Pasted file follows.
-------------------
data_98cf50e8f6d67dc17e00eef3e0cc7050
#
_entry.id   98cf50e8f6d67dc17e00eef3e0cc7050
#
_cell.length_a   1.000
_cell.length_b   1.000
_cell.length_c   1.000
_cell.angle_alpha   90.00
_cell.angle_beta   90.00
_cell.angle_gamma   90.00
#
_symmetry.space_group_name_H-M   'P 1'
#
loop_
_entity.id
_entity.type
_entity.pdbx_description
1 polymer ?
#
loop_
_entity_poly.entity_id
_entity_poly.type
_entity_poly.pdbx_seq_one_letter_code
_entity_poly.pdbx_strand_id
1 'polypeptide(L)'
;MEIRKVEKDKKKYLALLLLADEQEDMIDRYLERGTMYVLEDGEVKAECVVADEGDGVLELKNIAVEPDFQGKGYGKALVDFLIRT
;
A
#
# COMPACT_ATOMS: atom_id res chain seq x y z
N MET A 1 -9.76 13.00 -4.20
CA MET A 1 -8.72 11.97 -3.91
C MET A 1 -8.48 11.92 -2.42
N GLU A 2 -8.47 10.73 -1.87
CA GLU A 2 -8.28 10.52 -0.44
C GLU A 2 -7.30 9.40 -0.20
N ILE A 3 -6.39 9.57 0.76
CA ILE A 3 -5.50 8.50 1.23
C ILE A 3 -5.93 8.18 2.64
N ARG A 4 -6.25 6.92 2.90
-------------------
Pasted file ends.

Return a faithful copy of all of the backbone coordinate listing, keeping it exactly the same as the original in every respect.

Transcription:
data_98cf50e8f6d67dc17e00eef3e0cc7050
#
_entry.id   98cf50e8f6d67dc17e00eef3e0cc7050
#
_cell.length_a   1.000
_cell.length_b   1.000
_cell.length_c   1.000
_cell.angle_alpha   90.00
_cell.angle_beta   90.00
_cell.angle_gamma   90.00
#
_symmetry.space_group_name_H-M   'P 1'
#
loop_
_entity.id
_entity.type
_entity.pdbx_description
1 polymer ?
#
loop_
_entity_poly.entity_id
_entity_poly.type
_entity_poly.pdbx_seq_one_letter_code
_entity_poly.pdbx_strand_id
1 'polypeptide(L)'
;MEIRKVEKDKKKYLALLLLADEQEDMIDRYLERGTMYVLEDGEVKAECVVADEGDGVLELKNIAVEPDFQGKGYGKALVDFLIRT
;
A
#
# COMPACT_ATOMS: atom_id res chain seq x y z
N MET A 1 -9.76 13.00 -4.20
CA MET A 1 -8.72 11.97 -3.91
C MET A 1 -8.48 11.92 -2.42
N GLU A 2 -8.47 10.73 -1.87
CA GLU A 2 -8.28 10.52 -0.44
C GLU A 2 -7.30 9.40 -0.20
N ILE A 3 -6.39 9.57 0.76
CA ILE A 3 -5.50 8.50 1.23
C ILE A 3 -5.93 8.18 2.64
N ARG A 4 -6.25 6.92 2.90